The frozen fountain would have leap'd,
  The buds gone on to blow,
The warm south wind would have awaked
  To melt the snow.

Is she fair now as she lies?
  Once she was fair;
Meet queen for any kingly king,
  With gold-dust on her hair.
Now there are poppies in her locks,
  White poppies she must wear;
Must wear a veil to shroud her face
  And the want graven there:
Or is the hunger fed at length,
  Cast off the care?

We never saw her with a smile
  Or with a frown;
Her bed seem'd never soft to her,
  Though toss'd of down;
She little heeded what she wore,
  Kirtle, or wreath, or gown;
We think her white brows often ached
  Beneath her crown,
Till silvery hairs show'd in her locks
  That used to be so brown.

We never heard her speak in haste:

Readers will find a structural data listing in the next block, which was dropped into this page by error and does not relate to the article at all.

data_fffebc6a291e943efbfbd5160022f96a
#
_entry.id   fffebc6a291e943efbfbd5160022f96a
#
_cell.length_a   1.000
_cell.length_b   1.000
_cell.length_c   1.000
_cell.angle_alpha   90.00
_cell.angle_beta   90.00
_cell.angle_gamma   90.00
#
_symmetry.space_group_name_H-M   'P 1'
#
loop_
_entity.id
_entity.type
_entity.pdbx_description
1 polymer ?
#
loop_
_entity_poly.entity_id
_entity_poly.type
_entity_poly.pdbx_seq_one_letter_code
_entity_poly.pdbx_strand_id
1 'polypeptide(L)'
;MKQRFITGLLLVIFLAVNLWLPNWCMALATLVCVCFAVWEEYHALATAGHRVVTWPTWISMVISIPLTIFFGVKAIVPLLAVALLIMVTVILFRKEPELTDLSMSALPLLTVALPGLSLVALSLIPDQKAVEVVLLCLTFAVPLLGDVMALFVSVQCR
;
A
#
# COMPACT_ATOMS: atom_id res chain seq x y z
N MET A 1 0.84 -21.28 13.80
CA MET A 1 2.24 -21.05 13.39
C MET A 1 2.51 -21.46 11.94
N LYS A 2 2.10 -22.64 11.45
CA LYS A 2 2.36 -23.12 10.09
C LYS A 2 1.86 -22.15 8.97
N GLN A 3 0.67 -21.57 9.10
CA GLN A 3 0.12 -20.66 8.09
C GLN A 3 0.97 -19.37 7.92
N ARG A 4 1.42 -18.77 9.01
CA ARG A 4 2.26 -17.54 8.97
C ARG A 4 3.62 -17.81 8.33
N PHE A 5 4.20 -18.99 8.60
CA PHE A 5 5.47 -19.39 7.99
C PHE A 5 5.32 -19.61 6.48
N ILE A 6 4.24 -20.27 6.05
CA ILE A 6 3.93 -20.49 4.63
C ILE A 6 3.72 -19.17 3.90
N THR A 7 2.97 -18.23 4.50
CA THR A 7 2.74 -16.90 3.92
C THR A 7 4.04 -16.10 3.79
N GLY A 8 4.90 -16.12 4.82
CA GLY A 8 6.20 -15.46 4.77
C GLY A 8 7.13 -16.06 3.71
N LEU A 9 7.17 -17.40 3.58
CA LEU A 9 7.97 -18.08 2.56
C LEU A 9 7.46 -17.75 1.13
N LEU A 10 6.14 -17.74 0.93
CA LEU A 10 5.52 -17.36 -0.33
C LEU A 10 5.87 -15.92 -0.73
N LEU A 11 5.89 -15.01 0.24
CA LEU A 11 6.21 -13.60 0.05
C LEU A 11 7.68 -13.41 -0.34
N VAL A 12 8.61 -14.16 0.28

Her tones were sweet,
And modulated just so much
  As it was meet:
Her heart sat silent through the noise
  And concourse of the street.
There was no hurry in her hands,
  No hurry in her feet;
There was no bliss drew nigh to her,
  That she might run to greet.

You should have wept her yesterday,
  Wasting upon her bed:
But wherefore should you weep to-day
  That she is dead?
Lo, we who love weep not to-day,
  But crown her royal head.
Let be these poppies that we strew,
  Your roses are too red:
Let be these poppies, not for you
  Cut down and spread.

Christina Georgina Rossetti. 1830-1894

780. A Birthday

MY heart is like a singing bird
  Whose nest is in a water'd shoot;
My heart is like an apple-tree
  Whose boughs are bent with thick-set fruit;
My heart is like a rainbow shell
  That paddles in a halcyon sea;
My heart is gladder than all these,